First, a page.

Saturday, 19 April 2014
A month ago I expressed my concerns as to how religion is going to create tensions when it comes to mourning over my father's death. Now I can report, retrospectively, that I was generally wrong.
The first point of contention was the funeral, which I attended without taking an active part in. I wore my Mass Effect hat as a Kippa, I kept my distance from the Rabbi coming in to tear the shirts of first order family members, and I did not say any prayers. I was able to get away with it because my brother took on all religious duties, which was fine by me.
Sure, it wasn't all smooth sailing. I was teased before the ceremony, I was stared at during the ceremony, people stepped in to "advise" me on how to behave during the ceremony, and I was teased after the ceremony for being too much of a tight arse to let the Rabbi tear my cheap t-shirt. With regards to the latter, I was wearing a Carl Sagan shirt that no Rabbi is worthy of touching. More importantly, though, when people tried to get me to act as per the script it was none other than my mother who stepped in to inform them that her son has his own opinions and these opinions should be respected. I never saw that coming!
Later on, at the Shivaa (the Jewish ritual in which the immediate family sits at home for a week and friends/family come to visit) there were no prayers either. It seemed as if there was quiet agreement amongst the family (mother, brothers and sister) that we are secular, we do not care for praying, and we should stick with what we feel comfortable with. Before discounting this gesture for nothing, bear in mind that this is a first for my family. Not all the grand family was pleased with this move; some chose to hold their own Shivaa instead of attending "ours".
So: although it is clear religion is still a divisive force, I can happily report being wrong. Or as happy as I can report anything these days, given my father's death.
One thing to reemerge during the mourning is how little I know about my father, particularly about his history prior to marrying my mother. I grew up weary of conflicting tales on origins and adventures, to the point of simply not caring (and in this age where people seem to develop a fetish for identifying their immediate ancestry, I still don't care much; I'm happy knowing I'm a relative of anything alive today on our planet, descended as I am from a line of great apes).
One thing I do know about my father is that he was, by anyone's definition, an Israeli war hero. He took part in an underground movement at the time Israel was under British control, and later he lied about his age to join Israel's newly established army and fight for the 1947-1948 War of Independence. That war saw 1% of Israel's Jewish population die, and many of my father's friends were in that 1%, but he was one of those that made it despite taking part in several bloody battles.
When I consider my father's war history nowadays I wonder about its morality. I do not blame my father of any crime; his actions were a product of the time, and ethics were not a major part of the establishment of any democracy I am aware of. I think it is safe to say my father did not do anything extraordinarily unethical by the time's standards. I also know that he took part in some very ethical activities, such as rescuing people from the burning weapons ship Altalena when there was a risk internal fighting shortly after the declaration of the State of Israel. That guy you see standing on top of a Hasake (חסקה, a small flat boat you stand on), rushing to rescue people from the burning ship in the embedded image above, is my father! Or at least that's what he used to say.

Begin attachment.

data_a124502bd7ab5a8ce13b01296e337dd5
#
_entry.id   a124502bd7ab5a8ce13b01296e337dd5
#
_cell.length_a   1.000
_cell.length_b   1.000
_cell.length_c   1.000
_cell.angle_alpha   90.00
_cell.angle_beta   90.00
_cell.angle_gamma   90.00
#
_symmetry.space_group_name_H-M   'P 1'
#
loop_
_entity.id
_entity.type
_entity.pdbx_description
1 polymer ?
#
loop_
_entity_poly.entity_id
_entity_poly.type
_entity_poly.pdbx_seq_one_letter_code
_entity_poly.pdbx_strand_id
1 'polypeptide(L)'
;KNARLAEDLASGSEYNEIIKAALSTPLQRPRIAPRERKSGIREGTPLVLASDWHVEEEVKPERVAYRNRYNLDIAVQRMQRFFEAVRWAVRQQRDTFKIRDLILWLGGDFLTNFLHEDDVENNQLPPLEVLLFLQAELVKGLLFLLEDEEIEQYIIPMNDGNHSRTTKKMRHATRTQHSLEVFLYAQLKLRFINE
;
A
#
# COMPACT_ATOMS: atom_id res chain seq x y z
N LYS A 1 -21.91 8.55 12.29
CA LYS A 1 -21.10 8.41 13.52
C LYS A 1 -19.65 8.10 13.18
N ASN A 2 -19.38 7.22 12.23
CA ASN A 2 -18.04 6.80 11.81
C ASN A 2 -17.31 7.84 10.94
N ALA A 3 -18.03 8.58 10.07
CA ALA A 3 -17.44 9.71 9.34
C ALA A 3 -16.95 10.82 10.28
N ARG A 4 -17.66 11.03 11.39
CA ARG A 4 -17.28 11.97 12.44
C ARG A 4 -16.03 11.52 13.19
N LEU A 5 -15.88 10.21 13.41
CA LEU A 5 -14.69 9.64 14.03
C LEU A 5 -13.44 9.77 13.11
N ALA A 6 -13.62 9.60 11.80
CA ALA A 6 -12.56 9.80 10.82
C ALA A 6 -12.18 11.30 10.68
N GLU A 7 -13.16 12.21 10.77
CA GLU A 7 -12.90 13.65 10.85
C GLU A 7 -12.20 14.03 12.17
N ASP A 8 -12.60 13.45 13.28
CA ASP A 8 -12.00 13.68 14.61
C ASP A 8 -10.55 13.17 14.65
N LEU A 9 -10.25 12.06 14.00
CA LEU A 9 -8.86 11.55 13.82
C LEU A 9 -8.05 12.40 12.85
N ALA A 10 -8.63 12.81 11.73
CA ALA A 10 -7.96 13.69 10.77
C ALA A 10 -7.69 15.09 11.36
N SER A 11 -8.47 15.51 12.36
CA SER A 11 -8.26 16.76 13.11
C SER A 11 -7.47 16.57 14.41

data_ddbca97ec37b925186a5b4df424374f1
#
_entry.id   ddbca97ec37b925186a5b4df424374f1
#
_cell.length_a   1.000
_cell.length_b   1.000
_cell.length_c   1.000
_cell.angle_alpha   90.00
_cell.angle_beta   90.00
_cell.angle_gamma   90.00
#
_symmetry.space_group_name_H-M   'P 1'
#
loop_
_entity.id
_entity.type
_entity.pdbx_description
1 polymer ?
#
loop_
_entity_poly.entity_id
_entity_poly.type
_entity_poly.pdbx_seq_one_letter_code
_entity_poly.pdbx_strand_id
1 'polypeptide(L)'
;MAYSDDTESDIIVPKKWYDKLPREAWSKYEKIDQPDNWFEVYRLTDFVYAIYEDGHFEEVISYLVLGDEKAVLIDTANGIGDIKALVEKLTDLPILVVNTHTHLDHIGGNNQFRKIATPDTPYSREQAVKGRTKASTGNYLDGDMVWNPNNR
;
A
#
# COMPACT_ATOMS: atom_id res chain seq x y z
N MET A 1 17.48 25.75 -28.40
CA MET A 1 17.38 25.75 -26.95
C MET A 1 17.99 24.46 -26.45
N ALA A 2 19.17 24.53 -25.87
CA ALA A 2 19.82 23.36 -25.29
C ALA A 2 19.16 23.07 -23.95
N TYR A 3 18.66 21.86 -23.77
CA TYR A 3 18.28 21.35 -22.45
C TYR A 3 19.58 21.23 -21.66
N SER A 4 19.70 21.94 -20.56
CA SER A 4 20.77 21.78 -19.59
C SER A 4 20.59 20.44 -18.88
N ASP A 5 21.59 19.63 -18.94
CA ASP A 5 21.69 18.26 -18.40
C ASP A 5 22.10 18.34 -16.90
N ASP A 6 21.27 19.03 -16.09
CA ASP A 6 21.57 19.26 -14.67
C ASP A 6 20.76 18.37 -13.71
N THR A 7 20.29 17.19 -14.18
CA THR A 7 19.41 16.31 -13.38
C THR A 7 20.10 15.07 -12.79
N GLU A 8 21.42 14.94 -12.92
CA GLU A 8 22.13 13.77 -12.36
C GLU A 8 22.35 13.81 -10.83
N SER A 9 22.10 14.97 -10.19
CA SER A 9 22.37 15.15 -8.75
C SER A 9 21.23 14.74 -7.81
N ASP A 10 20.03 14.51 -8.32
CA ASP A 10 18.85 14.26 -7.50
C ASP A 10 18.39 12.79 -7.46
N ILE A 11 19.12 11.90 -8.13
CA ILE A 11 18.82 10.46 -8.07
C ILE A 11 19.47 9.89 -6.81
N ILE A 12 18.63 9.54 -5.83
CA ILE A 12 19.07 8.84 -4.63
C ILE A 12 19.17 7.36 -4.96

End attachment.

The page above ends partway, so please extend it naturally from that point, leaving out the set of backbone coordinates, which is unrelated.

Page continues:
Why am I telling you all of this? Because during my father's funeral there were a couple of speeches being said. In one of them, it was claimed that my father was an Israeli war hero - a fact I agree with - just like another Israeli war hero who died recently, Meir Har-Zion. And it is the latter comparison I disagree with.
If you were to read what Wikipedia has to say about Har-Zion I doubt you would call the guy an Israeli war hero. Sure, you might say that he was a great soldier, but a hero? To me the guy reads like a war criminal much more than he does a hero. Comparing him to my father is, therefore, a great injustice to the memory of my father.
As usual, I suspect what I have just said here would be considered heresy by most contemporary Israelis. That, however, is exactly why it was important for me to express my opinion on the matter. That, and the fact that I think my father's views were closer to mine than to Har-Zion's. Sure, my father fought and did lots of things that one can only be forgiven for during war time, but he was also brave enough to change his opinion over time.
He might have not murdered Arabs like Har-Zion did, but he was of the material that could bring peace, finally, to the Arab-Israeli conflict. In this postmortem comparison I can only see one hero, and that hero is my father.
Image taken out of this YouTube video of the Israeli TV series, Amud HaEsh (עמוד האש). You can find it at 50 minutes, 10 seconds.